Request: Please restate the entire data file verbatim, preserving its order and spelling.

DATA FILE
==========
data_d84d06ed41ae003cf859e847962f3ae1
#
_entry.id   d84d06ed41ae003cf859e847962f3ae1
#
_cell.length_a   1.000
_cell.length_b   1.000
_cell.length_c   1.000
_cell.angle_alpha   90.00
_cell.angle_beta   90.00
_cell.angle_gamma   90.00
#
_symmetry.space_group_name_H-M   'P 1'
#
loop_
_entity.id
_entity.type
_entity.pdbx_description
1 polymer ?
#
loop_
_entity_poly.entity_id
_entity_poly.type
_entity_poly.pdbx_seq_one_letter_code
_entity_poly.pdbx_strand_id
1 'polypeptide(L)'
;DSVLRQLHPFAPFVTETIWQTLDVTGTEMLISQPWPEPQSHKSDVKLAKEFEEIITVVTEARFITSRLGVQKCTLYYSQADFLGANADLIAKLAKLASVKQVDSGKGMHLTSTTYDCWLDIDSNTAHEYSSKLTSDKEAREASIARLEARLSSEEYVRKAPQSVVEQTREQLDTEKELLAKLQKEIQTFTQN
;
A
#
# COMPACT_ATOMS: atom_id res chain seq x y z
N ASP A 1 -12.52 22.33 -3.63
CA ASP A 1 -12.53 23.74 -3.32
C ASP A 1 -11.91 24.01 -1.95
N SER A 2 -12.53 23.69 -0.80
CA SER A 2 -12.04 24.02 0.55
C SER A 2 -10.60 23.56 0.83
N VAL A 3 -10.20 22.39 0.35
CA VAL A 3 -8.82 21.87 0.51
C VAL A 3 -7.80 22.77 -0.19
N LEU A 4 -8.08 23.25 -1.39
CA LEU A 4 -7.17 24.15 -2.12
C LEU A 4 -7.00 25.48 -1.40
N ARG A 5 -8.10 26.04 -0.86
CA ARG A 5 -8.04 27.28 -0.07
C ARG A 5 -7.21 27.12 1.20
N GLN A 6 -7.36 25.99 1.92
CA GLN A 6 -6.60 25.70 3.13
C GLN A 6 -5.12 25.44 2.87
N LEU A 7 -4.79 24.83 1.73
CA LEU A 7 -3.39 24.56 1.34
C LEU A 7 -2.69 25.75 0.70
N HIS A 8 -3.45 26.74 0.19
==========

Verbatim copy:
data_d84d06ed41ae003cf859e847962f3ae1
#
_entry.id   d84d06ed41ae003cf859e847962f3ae1
#
_cell.length_a   1.000
_cell.length_b   1.000
_cell.length_c   1.000
_cell.angle_alpha   90.00
_cell.angle_beta   90.00
_cell.angle_gamma   90.00
#
_symmetry.space_group_name_H-M   'P 1'
#
loop_
_entity.id
_entity.type
_entity.pdbx_description
1 polymer ?
#
loop_
_entity_poly.entity_id
_entity_poly.type
_entity_poly.pdbx_seq_one_letter_code
_entity_poly.pdbx_strand_id
1 'polypeptide(L)'
;DSVLRQLHPFAPFVTETIWQTLDVTGTEMLISQPWPEPQSHKSDVKLAKEFEEIITVVTEARFITSRLGVQKCTLYYSQADFLGANADLIAKLAKLASVKQVDSGKGMHLTSTTYDCWLDIDSNTAHEYSSKLTSDKEAREASIARLEARLSSEEYVRKAPQSVVEQTREQLDTEKELLAKLQKEIQTFTQN
;
A
#
# COMPACT_ATOMS: atom_id res chain seq x y z
N ASP A 1 -12.52 22.33 -3.63
CA ASP A 1 -12.53 23.74 -3.32
C ASP A 1 -11.91 24.01 -1.95
N SER A 2 -12.53 23.69 -0.80
CA SER A 2 -12.04 24.02 0.55
C SER A 2 -10.60 23.56 0.83
N VAL A 3 -10.20 22.39 0.35
CA VAL A 3 -8.82 21.87 0.51
C VAL A 3 -7.80 22.77 -0.19
N LEU A 4 -8.08 23.25 -1.39
CA LEU A 4 -7.17 24.15 -2.12
C LEU A 4 -7.00 25.48 -1.40
N ARG A 5 -8.10 26.04 -0.86
CA ARG A 5 -8.04 27.28 -0.07
C ARG A 5 -7.21 27.12 1.20
N GLN A 6 -7.36 25.99 1.92
CA GLN A 6 -6.60 25.70 3.13
C GLN A 6 -5.12 25.44 2.87
N LEU A 7 -4.79 24.83 1.73
CA LEU A 7 -3.39 24.56 1.34
C LEU A 7 -2.69 25.75 0.70
N HIS A 8 -3.45 26.74 0.19